The General Services Administration's Decision Not To Construct a Federal Building Project in Omaha, NE
GGD-83-100: Published: Sep 30, 1983. Publicly Released: Oct 11, 1983.
- Full Report:
Pursuant to a congressional request, GAO reviewed the General Services Administration's (GSA) decision not to construct a new federal office building in Omaha, Nebraska, despite an earlier determination that such a building was needed.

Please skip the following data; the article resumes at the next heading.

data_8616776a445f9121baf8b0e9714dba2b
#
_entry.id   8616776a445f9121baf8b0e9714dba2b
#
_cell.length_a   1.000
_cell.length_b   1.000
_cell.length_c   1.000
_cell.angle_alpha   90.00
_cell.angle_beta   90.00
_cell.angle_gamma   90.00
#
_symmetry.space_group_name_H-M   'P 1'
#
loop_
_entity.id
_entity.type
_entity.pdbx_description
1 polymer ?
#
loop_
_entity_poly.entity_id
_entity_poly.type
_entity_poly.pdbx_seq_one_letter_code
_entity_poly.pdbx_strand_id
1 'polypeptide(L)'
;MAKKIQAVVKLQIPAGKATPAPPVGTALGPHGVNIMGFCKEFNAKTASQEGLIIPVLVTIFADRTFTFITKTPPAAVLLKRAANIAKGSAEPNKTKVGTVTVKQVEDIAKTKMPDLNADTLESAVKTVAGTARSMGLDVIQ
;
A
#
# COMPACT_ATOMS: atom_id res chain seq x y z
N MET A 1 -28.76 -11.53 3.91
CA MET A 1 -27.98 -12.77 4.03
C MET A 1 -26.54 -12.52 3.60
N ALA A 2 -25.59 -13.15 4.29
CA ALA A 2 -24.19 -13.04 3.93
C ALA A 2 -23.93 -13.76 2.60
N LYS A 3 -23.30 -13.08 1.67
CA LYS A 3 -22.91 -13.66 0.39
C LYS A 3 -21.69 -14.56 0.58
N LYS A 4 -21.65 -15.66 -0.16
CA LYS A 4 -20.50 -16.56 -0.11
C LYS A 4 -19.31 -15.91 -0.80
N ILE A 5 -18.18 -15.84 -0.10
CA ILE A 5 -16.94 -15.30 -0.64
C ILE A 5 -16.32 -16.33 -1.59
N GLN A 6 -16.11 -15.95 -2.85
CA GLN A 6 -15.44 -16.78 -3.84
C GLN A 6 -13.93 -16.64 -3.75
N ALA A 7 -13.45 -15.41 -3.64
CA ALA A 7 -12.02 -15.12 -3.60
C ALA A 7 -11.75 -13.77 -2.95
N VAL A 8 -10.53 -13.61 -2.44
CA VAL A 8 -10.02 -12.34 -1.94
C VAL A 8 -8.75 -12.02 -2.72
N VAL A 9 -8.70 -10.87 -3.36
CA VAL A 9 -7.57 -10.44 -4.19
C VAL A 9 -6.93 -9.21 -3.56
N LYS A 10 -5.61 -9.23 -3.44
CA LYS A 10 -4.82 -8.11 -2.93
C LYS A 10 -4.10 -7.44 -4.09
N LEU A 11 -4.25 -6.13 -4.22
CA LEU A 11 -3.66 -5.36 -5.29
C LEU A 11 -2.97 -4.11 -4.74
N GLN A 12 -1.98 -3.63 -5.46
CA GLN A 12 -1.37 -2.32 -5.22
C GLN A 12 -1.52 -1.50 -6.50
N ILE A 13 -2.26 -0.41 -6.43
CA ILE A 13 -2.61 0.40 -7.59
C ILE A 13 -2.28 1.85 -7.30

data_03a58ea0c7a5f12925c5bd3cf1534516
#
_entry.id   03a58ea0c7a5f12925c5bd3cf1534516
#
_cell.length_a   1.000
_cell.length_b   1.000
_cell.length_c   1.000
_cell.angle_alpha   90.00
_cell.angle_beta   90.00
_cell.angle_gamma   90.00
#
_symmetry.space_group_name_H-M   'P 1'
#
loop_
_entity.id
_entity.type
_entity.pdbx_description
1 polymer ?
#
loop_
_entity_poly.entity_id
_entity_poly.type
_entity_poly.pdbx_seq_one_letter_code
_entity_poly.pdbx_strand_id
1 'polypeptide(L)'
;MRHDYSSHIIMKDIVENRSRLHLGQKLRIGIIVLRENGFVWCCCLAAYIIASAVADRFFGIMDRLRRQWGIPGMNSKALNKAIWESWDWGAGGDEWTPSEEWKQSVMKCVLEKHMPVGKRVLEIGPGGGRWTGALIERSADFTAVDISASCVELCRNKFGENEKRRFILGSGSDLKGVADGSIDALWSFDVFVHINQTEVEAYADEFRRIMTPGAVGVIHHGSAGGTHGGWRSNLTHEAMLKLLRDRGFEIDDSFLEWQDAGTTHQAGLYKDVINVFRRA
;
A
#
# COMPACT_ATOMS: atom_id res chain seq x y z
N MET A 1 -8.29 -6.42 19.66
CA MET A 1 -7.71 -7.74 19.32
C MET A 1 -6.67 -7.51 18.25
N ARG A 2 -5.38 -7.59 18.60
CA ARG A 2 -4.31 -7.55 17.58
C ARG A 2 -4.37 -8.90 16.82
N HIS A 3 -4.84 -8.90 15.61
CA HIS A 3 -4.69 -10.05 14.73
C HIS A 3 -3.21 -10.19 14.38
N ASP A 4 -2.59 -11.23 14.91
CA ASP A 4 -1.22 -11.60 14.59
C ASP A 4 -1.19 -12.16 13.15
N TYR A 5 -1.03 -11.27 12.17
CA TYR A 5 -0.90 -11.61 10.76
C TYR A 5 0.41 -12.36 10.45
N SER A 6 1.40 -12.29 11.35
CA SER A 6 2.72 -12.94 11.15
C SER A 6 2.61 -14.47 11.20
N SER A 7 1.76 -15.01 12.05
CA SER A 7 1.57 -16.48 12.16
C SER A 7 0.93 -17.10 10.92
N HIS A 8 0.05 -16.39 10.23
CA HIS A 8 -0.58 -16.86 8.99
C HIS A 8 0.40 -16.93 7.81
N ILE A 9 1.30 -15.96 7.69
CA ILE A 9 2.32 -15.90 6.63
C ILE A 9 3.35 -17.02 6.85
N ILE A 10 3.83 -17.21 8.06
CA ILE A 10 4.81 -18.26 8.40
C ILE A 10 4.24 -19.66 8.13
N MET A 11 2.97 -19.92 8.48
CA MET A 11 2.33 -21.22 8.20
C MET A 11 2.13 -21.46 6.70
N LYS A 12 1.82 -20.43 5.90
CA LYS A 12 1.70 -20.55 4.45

GAO found that GSA was directed by a congressional committee in 1978 to investigate the need for construction of the office building. GSA subsequently proposed to Congress the construction of the building in Omaha to accommodate a relocation of personnel from government-owned and government-leased space and to provide space for future agencies' expansion, and this project received congressional approval. The continuing appropriations resolution for fiscal year (FY) 1982 provided funds for the project. The FY 1982 funds appropriation prompted GSA to evaluate and update the need for the building, and this evaluation showed that the agency's space needs in Omaha had decreased by about 50 percent since the project was proposed. The GSA Kansas City regional administrator recommended that GSA not proceed with the proposed project because of the reduced space requirements, an expected drop in federal employment to be housed in GSA-controlled space, an existing high ratio of government-owned to leased space in Omaha, and a proposed decrease in the number of square feet of space each federal employee will be authorized in the future. The GSA public buildings service commissioner agreed with the regional administrator's recommendation, and the proposed office building was canceled. The funds appropriated for the project were reprogramed by GSA, with the approval of Congress, to help cover a shortfall in leased space funds in the GSA leasing program. GAO believes that the GSA decision to cancel the construction was appropriate.